We now derive an analytic approximation for the integral term in Equation (17) which is valid when η 1 and γ 1 . This technique is based on the following integral found in Gradshteyn and Ryzhik ([14], formula 3.768(11)):
0 1 u γ - 1 ( 1 - u ) η - 1 sin a u d u = - i 2 B ( η , γ ) 1 F 1 ( γ ; γ + η ; i a ) - 1 F 1 ( γ ; γ + η ; - i a )
and its companion (formula 3.768(12)):
0 1 u γ - 1 ( 1 - u ) η - 1 cos a u d u = 1 2 B ( η , γ ) 1 F 1 ( γ ; γ + η ; i a ) + 1 F 1 ( γ ; γ + η ; - i a )
both expressed in terms of generalized hypergeometric series. In fact, 1 F 1 is defined by:
1 F 1 ( α ; β ; ζ ) = n = 0 ( α ) n ( β ) n ζ n n !
where ( α ) n denotes the product α ( α + 1 ) ( α + 2 ) ( α + n - 1 ) for n > 0 and ( α ) 0 = 1 . ( β ) n is similarly defined. Note that Mathematica also gives expressions for the integrals in (18) and (19); these formulas are in terms of the 2 F 3 generalized hypergeometric series and, with a bit of manipulation, can be shown to be equivalent to the expressions above.
We make use of the power series expansion:
ln ( 1 - x ) = - x + x 2 2 + x 3 3 + x 4 4 +
which converges for | x | < 1 , and apply it to x = 1 - sin π u since | 1 - sin π u | < 1 for 0 < u < 1 . This gives
ln ( sin π u ) = - ( 1 - sin π u ) + ( 1 - sin π u ) 2 2 + ( 1 - sin π u ) 3 3 + ( 1 - sin π u ) 4 4 +
We wish to choose N such that the first N terms of this series converge closely enough to ln ( sin π u ) for purposes of calculating the integral in Equation (17). We have found that this approximation will be valid when η 1 and γ 1 . If either η or γ is less than unity, then the contribution to the integral near the endpoints at u = 0 and u = 1 will exceed the precision of the power series convergence near those points.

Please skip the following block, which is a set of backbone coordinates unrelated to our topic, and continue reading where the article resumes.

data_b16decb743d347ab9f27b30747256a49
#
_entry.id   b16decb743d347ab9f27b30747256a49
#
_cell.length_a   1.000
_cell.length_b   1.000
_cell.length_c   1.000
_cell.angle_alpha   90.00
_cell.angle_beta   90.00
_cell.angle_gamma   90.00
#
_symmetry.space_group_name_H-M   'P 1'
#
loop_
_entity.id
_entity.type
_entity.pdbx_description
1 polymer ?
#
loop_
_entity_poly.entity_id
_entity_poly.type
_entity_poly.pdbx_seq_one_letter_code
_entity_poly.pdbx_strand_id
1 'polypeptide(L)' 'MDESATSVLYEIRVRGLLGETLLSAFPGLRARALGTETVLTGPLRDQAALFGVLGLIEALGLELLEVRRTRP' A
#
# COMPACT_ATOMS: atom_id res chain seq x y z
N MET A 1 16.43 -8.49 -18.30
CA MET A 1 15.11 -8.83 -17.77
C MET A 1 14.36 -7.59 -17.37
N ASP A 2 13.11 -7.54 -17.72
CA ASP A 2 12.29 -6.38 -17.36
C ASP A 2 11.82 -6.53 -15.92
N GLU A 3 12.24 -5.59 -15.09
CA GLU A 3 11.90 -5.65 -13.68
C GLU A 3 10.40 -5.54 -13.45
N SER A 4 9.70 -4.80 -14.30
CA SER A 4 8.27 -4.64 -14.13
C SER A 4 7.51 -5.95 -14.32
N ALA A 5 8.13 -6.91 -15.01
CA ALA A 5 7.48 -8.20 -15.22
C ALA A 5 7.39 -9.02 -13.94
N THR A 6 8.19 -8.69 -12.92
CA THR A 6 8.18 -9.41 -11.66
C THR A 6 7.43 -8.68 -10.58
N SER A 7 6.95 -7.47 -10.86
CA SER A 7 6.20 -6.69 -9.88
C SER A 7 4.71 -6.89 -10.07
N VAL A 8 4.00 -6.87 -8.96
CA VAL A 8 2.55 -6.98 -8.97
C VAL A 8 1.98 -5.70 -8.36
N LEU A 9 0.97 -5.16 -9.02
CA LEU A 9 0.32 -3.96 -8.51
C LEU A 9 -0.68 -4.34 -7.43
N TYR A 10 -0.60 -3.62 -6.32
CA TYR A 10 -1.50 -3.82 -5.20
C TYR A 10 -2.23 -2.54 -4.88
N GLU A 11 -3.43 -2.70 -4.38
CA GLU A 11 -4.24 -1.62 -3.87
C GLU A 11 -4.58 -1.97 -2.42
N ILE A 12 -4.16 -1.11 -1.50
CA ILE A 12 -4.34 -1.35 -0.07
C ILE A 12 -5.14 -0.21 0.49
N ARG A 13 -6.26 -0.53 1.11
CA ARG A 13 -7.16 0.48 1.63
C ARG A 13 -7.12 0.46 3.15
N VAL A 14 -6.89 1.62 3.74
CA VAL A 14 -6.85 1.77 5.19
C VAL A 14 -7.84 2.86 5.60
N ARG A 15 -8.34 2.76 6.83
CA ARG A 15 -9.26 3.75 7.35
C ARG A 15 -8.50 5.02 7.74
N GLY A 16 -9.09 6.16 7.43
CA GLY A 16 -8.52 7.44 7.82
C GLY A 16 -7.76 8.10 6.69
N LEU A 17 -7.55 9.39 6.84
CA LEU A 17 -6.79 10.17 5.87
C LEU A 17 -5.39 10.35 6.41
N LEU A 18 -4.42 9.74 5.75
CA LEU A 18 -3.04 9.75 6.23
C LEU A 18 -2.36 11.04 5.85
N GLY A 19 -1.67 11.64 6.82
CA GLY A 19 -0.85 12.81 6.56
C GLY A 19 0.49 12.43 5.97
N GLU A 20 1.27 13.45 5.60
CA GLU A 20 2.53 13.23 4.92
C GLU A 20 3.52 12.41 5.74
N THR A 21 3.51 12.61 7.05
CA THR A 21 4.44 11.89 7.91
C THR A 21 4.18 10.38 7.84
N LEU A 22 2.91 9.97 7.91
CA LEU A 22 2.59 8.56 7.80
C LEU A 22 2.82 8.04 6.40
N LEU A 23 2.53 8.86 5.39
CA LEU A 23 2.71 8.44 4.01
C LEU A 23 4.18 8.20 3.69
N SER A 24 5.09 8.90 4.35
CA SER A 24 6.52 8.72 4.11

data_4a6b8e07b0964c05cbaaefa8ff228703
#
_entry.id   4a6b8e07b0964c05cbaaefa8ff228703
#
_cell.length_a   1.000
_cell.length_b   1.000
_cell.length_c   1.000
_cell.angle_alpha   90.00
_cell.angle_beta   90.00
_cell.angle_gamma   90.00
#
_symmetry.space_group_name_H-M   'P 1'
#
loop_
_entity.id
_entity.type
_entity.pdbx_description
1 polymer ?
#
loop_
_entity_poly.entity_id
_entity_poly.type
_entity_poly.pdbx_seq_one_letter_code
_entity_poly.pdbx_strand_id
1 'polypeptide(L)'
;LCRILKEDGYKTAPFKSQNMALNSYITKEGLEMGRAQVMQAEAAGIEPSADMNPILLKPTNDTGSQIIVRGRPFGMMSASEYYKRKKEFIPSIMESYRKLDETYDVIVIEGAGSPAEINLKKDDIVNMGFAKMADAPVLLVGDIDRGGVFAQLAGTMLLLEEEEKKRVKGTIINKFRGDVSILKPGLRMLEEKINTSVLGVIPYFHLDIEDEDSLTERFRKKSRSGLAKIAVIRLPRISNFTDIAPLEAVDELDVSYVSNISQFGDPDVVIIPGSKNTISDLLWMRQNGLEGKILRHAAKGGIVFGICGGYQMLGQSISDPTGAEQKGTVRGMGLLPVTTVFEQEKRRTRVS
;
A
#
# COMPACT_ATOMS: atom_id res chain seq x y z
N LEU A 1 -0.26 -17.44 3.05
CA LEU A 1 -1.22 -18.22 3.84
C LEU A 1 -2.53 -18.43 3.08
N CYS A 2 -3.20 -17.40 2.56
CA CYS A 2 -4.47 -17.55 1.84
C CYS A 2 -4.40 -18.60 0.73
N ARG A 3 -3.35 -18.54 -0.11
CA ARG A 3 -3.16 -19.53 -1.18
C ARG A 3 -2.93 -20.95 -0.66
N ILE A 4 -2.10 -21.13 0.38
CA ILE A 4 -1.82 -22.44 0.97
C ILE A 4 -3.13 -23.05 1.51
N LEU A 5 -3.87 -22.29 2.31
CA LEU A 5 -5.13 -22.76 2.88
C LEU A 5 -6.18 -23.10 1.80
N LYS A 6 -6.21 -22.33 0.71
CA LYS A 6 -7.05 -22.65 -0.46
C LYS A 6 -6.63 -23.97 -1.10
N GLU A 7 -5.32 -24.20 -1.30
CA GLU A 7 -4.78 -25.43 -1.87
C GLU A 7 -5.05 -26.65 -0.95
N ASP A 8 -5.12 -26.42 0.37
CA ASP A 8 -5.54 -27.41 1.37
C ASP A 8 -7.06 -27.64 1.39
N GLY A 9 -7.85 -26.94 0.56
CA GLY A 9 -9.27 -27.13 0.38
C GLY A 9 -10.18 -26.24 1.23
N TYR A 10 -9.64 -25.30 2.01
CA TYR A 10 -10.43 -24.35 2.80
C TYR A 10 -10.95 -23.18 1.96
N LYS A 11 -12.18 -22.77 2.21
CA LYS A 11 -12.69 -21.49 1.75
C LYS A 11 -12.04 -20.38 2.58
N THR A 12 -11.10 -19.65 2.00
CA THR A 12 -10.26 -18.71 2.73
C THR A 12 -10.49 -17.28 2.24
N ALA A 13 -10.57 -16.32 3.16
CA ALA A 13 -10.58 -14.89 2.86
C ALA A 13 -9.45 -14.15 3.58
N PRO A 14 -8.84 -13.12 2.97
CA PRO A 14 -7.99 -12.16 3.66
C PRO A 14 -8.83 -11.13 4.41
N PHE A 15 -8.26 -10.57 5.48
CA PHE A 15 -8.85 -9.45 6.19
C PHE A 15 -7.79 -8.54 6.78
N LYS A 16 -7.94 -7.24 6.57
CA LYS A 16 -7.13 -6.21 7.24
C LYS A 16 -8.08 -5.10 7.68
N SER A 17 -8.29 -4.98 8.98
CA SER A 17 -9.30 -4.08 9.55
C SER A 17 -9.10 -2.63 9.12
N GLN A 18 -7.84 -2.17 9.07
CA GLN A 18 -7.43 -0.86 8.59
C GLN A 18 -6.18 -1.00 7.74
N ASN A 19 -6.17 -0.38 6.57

Accordingly,
ln ( sin π u ) - 1 - sin π u + 1 2 ( 1 - 2 sin π u + sin 2 π u ) + 1 3 ( 1 - 3 sin π u + 3 sin 2 π u - sin 3 π u ) + + 1 N i = 0 N N i ( - 1 ) i ( sin π u ) i
Collecting the coefficients of like powers of sin π u , we can write ln ( sin π u ) as
ln ( sin π u ) - j = 0 N d j ( N ) ( sin π u ) j
where
d 0 ( N ) = k = 1 N 1 k
and
d j ( N ) = ( - 1 ) j k = j N 1 k k j j = 1 , 2 , , N .
This is an unusual approximation since it is clear that the coefficients diverge as N . However, the coefficients have alternating signs and our calculations show that the approximation is increasingly good for small values of N up to about N = 50 , at which point we begin losing precision. For example consider the approximation obtained with N = 24 terms. In this case the coefficients are given by the values shown in Table 1.
Table 1. Coefficients for the approximation of ln ( sin ( π u ) ) using N = 24 terms.
Table 1. Coefficients for the approximation of ln ( sin ( π u ) ) using N = 24 terms.
j0123456789101112
d j ( N ) 3.776-24138-674.672656.5-8500.822433-4944391934-145278196126-226922225346
j131415161718192021222324
d j ( N ) 192011140090-8716745967-203597477.6-2237.1531.30-96.3812.55-1.0430.0417
We further expand Equation (21) by expressing powers of sin x as linear combinations of sines and cosines of multiples of x (see Gradshteyn and Ryzhik, [4] pp. 25-26). In general, for any positive integer n,